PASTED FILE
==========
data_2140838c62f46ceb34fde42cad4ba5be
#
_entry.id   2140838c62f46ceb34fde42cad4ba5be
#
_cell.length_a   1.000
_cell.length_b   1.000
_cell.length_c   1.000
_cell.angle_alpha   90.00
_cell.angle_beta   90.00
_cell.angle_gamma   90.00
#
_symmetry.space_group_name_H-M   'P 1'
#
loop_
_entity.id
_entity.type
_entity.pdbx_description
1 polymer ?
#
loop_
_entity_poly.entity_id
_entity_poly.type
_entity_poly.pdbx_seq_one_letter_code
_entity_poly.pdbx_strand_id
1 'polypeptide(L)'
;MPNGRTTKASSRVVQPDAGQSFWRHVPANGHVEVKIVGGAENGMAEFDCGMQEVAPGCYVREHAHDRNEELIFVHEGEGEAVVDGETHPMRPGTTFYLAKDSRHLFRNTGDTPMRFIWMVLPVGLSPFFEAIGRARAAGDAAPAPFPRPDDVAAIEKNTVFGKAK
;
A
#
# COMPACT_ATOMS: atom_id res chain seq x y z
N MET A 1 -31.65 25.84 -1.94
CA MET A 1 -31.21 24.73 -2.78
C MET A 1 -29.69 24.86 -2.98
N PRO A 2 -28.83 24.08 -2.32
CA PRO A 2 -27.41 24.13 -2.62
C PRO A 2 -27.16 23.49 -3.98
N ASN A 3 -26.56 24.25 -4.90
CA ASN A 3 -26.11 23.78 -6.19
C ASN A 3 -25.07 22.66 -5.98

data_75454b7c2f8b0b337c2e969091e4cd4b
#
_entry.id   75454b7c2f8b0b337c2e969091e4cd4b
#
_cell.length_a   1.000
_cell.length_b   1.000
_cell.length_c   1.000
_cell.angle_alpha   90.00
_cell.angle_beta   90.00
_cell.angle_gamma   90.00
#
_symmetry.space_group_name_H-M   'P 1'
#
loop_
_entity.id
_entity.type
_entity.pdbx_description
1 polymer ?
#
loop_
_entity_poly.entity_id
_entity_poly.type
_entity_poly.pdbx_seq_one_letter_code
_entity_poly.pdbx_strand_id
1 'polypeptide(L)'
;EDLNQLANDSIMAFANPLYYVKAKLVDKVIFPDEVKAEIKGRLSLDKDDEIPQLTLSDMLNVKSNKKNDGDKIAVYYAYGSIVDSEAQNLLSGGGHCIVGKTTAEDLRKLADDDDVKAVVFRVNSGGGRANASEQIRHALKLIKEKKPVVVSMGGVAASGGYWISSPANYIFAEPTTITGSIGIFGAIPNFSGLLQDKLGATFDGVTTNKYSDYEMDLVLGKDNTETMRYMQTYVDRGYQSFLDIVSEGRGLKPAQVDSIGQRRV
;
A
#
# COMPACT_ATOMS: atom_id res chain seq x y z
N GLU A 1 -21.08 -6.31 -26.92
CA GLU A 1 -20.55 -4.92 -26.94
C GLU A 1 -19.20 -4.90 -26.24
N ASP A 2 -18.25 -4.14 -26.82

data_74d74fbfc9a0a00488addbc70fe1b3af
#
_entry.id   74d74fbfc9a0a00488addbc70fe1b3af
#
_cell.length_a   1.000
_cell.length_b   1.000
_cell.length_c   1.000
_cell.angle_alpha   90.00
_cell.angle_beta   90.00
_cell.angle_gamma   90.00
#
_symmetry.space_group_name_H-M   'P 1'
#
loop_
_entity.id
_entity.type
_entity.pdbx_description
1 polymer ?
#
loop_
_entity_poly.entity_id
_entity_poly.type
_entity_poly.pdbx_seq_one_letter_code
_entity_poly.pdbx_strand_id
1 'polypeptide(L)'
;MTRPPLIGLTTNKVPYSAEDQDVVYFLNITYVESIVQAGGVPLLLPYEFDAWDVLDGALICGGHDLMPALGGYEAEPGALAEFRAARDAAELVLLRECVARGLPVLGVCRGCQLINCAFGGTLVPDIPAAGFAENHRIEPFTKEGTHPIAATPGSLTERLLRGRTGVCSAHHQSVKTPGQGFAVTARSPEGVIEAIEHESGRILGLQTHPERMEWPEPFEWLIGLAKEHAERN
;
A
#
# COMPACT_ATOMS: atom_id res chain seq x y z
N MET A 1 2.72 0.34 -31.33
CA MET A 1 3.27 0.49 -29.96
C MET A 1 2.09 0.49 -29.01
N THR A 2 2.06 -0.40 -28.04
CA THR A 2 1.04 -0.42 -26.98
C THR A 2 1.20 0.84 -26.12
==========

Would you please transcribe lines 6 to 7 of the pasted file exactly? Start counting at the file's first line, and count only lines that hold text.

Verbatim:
_cell.length_b   1.000
_cell.length_c   1.000